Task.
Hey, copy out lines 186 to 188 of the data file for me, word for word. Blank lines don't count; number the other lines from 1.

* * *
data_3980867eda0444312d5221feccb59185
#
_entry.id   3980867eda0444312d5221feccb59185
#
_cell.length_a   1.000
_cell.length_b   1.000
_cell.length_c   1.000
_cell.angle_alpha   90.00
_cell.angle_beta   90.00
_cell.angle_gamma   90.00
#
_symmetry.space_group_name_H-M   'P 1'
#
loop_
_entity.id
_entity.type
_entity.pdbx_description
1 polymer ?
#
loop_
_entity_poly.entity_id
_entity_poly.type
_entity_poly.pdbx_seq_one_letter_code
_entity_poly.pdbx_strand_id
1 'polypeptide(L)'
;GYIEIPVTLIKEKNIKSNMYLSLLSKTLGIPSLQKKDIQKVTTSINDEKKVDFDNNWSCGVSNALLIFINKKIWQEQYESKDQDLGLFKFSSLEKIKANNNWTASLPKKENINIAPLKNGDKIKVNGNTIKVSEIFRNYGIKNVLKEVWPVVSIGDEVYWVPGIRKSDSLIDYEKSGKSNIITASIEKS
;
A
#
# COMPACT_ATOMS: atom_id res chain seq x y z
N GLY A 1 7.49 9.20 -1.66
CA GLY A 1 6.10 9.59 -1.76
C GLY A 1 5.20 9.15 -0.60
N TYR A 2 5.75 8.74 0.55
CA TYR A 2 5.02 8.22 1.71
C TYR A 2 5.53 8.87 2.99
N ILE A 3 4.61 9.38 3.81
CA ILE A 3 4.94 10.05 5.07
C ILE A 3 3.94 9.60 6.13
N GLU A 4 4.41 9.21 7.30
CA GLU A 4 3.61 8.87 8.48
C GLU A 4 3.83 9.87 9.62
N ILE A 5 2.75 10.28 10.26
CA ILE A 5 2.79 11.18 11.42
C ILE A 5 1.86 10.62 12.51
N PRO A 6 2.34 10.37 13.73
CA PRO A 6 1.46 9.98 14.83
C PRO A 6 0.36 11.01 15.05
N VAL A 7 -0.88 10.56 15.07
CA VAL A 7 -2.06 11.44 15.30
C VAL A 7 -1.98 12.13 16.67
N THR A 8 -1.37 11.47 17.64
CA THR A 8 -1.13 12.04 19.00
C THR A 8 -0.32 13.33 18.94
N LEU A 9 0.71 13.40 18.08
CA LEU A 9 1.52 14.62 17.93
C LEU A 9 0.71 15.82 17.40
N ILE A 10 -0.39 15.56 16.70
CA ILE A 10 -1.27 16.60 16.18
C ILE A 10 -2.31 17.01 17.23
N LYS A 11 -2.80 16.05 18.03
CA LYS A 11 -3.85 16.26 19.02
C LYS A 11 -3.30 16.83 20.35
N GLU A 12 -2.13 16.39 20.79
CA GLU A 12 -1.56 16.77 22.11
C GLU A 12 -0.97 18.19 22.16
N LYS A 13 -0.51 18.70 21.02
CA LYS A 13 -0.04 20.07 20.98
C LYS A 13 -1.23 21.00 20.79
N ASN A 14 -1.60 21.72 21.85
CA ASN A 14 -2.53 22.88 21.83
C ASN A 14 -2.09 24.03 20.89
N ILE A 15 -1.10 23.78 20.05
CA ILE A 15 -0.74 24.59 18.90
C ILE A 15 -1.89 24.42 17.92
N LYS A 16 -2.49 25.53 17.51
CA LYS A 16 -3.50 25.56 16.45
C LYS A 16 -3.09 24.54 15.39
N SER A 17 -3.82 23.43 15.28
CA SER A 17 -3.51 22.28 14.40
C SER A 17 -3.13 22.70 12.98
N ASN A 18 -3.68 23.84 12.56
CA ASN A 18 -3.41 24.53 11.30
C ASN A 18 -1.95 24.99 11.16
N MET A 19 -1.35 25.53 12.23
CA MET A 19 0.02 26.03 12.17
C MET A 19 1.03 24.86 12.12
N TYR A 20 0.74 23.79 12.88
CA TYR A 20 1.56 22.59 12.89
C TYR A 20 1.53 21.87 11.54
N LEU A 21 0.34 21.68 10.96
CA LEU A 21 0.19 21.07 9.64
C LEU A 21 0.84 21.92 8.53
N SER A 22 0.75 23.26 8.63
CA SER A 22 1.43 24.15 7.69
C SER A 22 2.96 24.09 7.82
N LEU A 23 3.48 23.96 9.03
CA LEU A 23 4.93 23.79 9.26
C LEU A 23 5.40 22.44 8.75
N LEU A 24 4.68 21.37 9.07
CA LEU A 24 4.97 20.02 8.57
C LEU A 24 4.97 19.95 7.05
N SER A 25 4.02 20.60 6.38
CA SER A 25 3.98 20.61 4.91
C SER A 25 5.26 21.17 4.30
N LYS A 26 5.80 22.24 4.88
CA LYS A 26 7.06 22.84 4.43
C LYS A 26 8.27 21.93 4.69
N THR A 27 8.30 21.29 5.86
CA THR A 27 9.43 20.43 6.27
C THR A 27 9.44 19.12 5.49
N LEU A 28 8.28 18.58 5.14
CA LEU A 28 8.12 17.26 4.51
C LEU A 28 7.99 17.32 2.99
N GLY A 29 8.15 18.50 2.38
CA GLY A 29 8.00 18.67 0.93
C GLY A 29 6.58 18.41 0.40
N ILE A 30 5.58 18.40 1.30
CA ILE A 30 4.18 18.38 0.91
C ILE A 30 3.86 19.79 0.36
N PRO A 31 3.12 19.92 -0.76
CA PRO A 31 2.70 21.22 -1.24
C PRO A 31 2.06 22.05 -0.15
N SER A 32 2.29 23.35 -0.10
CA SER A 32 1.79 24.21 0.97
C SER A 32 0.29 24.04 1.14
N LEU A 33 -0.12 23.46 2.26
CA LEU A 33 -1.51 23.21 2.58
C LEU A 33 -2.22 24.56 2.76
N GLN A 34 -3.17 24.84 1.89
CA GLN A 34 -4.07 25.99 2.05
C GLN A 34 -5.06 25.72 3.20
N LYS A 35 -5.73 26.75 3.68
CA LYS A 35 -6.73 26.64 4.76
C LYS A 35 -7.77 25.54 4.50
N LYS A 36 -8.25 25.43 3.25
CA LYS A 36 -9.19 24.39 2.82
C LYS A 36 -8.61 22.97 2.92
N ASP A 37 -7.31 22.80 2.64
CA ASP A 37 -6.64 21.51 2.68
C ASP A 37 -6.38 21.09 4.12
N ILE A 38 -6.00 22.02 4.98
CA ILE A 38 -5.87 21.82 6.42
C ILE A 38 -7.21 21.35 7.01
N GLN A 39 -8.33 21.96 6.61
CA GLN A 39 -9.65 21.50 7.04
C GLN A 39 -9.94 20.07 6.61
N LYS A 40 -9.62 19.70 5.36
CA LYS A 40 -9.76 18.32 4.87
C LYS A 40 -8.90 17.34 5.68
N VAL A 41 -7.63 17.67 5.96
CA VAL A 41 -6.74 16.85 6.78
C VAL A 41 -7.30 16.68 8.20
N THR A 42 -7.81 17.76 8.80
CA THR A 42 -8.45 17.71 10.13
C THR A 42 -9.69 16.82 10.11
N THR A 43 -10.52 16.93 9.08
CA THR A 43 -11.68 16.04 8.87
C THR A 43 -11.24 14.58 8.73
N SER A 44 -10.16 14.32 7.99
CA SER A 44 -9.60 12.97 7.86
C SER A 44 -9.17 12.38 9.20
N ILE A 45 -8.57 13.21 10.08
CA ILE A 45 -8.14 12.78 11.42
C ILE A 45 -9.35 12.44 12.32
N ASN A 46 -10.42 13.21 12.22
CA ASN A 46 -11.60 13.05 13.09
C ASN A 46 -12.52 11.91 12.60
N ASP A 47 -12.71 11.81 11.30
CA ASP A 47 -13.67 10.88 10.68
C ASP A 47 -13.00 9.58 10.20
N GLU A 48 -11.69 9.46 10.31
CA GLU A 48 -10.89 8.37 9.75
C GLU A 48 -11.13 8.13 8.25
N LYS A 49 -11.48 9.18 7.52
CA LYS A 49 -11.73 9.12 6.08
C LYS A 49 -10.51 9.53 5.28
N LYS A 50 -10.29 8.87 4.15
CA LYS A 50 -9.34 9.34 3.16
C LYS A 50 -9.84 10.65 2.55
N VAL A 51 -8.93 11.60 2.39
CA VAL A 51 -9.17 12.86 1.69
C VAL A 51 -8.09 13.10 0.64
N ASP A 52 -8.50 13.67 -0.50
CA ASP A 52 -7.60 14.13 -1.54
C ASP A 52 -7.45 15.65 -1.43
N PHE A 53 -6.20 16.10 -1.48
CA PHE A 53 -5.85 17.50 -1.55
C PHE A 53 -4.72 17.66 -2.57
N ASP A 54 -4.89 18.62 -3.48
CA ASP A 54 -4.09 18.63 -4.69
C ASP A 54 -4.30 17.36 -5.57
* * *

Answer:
C ASP A 52 -7.45 15.65 -1.43
N PHE A 53 -6.20 16.10 -1.48
CA PHE A 53 -5.85 17.50 -1.55